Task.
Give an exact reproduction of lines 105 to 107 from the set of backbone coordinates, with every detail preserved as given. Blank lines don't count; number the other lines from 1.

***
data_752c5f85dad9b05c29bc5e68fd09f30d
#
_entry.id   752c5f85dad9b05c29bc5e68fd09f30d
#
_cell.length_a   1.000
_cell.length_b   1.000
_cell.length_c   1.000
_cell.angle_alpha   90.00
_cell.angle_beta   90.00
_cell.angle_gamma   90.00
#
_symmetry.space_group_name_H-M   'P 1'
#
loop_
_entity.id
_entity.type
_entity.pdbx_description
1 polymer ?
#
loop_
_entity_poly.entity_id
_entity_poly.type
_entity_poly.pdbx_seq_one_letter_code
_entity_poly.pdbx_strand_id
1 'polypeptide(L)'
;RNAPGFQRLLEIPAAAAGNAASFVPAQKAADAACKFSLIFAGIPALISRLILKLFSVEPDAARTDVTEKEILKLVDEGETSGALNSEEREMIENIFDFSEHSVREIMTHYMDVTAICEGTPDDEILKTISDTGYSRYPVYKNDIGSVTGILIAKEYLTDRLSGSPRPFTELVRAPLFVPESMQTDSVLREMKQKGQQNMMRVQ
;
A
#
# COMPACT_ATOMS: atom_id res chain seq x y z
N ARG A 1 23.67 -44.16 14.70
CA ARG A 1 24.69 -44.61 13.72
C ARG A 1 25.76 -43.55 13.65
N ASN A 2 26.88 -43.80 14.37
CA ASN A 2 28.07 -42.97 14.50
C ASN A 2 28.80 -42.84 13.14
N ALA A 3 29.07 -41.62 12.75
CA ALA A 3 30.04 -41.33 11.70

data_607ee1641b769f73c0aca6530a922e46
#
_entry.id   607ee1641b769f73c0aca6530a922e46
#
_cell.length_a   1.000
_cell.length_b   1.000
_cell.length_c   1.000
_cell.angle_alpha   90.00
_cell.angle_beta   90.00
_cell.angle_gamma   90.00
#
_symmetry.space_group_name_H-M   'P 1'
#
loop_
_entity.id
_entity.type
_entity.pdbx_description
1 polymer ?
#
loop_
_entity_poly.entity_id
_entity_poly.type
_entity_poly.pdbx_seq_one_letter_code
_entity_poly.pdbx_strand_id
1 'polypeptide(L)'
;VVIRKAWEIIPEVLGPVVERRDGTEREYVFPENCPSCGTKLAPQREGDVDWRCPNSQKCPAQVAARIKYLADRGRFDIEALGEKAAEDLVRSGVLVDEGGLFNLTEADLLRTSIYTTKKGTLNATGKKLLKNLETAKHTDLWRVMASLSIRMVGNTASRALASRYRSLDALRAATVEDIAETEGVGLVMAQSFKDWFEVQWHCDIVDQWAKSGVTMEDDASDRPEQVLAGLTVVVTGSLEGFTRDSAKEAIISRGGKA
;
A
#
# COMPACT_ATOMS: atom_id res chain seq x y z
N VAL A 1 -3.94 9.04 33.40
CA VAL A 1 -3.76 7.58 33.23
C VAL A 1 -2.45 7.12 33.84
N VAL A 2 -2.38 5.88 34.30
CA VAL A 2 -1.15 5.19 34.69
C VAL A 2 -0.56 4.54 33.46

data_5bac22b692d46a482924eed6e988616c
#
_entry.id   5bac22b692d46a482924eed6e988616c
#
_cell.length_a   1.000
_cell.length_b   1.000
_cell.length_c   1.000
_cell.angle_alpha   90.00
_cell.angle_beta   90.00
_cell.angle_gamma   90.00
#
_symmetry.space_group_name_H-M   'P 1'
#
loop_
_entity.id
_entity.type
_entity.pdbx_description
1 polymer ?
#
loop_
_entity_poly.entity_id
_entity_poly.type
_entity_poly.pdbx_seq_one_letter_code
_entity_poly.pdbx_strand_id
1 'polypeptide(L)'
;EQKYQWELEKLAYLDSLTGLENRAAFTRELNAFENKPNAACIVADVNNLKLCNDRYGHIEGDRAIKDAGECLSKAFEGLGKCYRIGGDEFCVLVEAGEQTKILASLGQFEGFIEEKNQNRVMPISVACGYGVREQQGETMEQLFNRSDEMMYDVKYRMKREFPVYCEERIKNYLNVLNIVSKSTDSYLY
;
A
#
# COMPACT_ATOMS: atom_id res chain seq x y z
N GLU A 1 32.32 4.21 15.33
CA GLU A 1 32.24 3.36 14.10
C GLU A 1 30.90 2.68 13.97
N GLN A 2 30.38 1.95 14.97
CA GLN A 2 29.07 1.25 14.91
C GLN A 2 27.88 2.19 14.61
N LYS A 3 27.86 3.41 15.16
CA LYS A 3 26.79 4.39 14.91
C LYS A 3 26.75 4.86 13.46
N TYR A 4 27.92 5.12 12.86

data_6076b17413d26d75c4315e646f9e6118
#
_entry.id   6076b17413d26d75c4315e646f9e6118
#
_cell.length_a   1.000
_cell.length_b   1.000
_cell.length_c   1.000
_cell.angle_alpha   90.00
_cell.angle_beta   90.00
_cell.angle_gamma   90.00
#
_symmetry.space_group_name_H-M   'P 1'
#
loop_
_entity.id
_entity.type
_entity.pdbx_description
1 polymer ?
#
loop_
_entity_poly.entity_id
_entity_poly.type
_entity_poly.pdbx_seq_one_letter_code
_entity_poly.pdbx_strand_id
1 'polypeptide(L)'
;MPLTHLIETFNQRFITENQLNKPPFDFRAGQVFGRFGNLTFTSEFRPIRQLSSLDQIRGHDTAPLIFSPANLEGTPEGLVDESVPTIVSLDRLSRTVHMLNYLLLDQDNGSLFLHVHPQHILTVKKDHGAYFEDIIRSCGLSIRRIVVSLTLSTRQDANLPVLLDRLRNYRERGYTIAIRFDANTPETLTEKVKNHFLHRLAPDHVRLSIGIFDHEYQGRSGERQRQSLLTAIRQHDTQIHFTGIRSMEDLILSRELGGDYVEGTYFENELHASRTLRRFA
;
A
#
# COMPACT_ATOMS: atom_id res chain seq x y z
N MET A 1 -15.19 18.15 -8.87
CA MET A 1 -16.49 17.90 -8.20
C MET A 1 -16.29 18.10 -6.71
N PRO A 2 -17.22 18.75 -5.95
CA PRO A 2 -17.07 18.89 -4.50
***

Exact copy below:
N GLU A 1 32.32 4.21 15.33
CA GLU A 1 32.24 3.36 14.10
C GLU A 1 30.90 2.68 13.97